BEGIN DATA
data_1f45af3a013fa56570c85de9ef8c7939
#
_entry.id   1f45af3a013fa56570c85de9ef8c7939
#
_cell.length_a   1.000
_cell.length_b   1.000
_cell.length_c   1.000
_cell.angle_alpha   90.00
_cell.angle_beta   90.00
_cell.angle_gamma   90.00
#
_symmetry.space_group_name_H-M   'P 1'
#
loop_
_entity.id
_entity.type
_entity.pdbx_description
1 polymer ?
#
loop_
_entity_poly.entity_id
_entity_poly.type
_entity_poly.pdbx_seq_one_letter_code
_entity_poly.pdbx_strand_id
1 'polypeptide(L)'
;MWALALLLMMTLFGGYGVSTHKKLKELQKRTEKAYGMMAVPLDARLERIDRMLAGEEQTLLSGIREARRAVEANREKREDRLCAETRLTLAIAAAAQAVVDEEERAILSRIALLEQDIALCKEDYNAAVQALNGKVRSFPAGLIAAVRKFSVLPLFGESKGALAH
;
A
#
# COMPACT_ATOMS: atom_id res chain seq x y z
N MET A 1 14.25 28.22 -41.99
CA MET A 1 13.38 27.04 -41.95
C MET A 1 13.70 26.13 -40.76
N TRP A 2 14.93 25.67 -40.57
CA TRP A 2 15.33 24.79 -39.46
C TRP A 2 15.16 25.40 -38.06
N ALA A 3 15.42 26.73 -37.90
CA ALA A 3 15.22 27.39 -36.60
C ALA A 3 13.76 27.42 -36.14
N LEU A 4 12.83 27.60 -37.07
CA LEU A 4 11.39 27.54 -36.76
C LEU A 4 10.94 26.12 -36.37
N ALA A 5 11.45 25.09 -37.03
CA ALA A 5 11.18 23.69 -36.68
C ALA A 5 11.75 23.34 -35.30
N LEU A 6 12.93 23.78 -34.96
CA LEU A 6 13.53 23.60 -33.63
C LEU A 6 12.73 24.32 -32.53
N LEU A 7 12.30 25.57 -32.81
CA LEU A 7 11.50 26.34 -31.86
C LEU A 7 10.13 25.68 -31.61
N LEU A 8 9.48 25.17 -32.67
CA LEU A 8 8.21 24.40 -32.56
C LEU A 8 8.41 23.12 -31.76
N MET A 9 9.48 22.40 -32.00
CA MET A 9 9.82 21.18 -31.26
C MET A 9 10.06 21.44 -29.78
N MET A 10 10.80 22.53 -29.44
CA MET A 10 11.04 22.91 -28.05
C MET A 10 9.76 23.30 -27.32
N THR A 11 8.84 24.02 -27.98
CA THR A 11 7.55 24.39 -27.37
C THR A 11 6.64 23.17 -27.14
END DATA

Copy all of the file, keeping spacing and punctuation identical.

data_1f45af3a013fa56570c85de9ef8c7939
#
_entry.id   1f45af3a013fa56570c85de9ef8c7939
#
_cell.length_a   1.000
_cell.length_b   1.000
_cell.length_c   1.000
_cell.angle_alpha   90.00
_cell.angle_beta   90.00
_cell.angle_gamma   90.00
#
_symmetry.space_group_name_H-M   'P 1'
#
loop_
_entity.id
_entity.type
_entity.pdbx_description
1 polymer ?
#
loop_
_entity_poly.entity_id
_entity_poly.type
_entity_poly.pdbx_seq_one_letter_code
_entity_poly.pdbx_strand_id
1 'polypeptide(L)'
;MWALALLLMMTLFGGYGVSTHKKLKELQKRTEKAYGMMAVPLDARLERIDRMLAGEEQTLLSGIREARRAVEANREKREDRLCAETRLTLAIAAAAQAVVDEEERAILSRIALLEQDIALCKEDYNAAVQALNGKVRSFPAGLIAAVRKFSVLPLFGESKGALAH
;
A
#
# COMPACT_ATOMS: atom_id res chain seq x y z
N MET A 1 14.25 28.22 -41.99
CA MET A 1 13.38 27.04 -41.95
C MET A 1 13.70 26.13 -40.76
N TRP A 2 14.93 25.67 -40.57
CA TRP A 2 15.33 24.79 -39.46
C TRP A 2 15.16 25.40 -38.06
N ALA A 3 15.42 26.73 -37.90
CA ALA A 3 15.22 27.39 -36.60
C ALA A 3 13.76 27.42 -36.14
N LEU A 4 12.83 27.60 -37.07
CA LEU A 4 11.39 27.54 -36.76
C LEU A 4 10.94 26.12 -36.37
N ALA A 5 11.45 25.09 -37.03
CA ALA A 5 11.18 23.69 -36.68
C ALA A 5 11.75 23.34 -35.30
N LEU A 6 12.93 23.78 -34.96
CA LEU A 6 13.53 23.60 -33.63
C LEU A 6 12.73 24.32 -32.53
N LEU A 7 12.30 25.57 -32.81
CA LEU A 7 11.50 26.34 -31.86
C LEU A 7 10.13 25.68 -31.61
N LEU A 8 9.48 25.17 -32.67
CA LEU A 8 8.21 24.40 -32.56
C LEU A 8 8.41 23.12 -31.76
N MET A 9 9.48 22.40 -32.00
CA MET A 9 9.82 21.18 -31.26
C MET A 9 10.06 21.44 -29.78
N MET A 10 10.80 22.53 -29.44
CA MET A 10 11.04 22.91 -28.05
C MET A 10 9.76 23.30 -27.32
N THR A 11 8.84 24.02 -27.98
CA THR A 11 7.55 24.39 -27.37
C THR A 11 6.64 23.17 -27.14